Software Tools on XO tablet such as Videos, Numbers, Google Searching in the Browser, Planets, Geoquiz, making videos, Skeleton, Mountains and Peaks, Food, Fruits, Memorize, etc.
When we say contextualized, it was. It was memorable. Skills were taught to teachers as they needed to know them. Motivation was at a very high level. We explained Project Based Learning. Most of them were somewhat familiar because a previous preparatory workshop was conduced by Chole Richard, a high school teacher at PMM Girls School.
Different projects were described and videos of them were shown. Then after a review of the 4th, 5th, 6th and 7th grade curriculum topics, one project was suggested that could be applied to any of the grades and topics. That project was the creation of a newspaper for each school.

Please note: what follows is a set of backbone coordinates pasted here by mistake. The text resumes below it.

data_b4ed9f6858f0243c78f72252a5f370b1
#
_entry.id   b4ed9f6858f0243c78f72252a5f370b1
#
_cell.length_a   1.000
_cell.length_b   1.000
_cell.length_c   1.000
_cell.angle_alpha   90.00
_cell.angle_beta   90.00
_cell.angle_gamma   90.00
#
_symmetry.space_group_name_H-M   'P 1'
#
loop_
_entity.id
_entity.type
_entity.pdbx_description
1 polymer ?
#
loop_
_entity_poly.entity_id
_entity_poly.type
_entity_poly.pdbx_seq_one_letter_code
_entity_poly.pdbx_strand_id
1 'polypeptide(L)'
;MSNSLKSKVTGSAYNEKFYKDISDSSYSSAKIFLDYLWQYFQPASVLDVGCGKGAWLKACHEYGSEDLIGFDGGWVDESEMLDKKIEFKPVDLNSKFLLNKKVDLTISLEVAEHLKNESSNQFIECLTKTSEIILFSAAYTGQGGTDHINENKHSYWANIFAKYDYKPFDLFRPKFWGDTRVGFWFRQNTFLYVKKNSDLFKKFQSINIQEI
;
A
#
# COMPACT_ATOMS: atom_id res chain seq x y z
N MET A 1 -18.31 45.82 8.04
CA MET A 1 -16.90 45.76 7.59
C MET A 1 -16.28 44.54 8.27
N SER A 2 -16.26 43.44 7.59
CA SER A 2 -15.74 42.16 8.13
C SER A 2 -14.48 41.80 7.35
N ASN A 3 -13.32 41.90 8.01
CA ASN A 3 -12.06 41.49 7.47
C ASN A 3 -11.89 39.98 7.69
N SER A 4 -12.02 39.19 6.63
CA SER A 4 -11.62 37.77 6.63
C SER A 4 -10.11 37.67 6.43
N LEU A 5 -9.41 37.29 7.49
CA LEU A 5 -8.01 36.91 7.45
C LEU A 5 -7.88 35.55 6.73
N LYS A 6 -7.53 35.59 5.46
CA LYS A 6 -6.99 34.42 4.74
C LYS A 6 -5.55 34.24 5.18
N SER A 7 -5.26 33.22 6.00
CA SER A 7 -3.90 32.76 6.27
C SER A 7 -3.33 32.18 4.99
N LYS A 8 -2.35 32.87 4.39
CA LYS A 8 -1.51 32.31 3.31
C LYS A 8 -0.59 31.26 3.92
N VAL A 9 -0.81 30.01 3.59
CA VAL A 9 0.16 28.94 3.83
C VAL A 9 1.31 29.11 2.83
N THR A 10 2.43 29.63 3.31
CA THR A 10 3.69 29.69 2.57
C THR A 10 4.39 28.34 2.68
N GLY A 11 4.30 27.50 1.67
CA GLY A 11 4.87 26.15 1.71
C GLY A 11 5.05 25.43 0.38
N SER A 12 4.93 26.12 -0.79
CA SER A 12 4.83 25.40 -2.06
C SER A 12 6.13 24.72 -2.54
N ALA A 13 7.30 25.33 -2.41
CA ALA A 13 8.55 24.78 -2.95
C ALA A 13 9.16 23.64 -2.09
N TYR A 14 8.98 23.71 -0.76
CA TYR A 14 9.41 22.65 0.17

Teachers as Students:
A sample newspaper was distributed and the different parts explained.
The teachers were given the role of students and given an XO tablet. Firstly, this gives them a first hand experience of working on a project without prior experience. Secondly, it forced them to work with teachers from other schools since the groups were arranged by grade level rather than by school. Each student was assigned a role. Some were photographers,some writers, some cartoonists. All tried their hand at each others roles. WPS (MS Office clone) and PocketPaint were used as was the built-in camera. The assignment was to create something that was newspaper worthy. Teachers struggled but were able to save their starting work on the first day. On the second day, the teachers were introduced to the concepts of files and folders and taught how to name their work and save it appropriately so that their "teacher" could locate it on their XO tablets.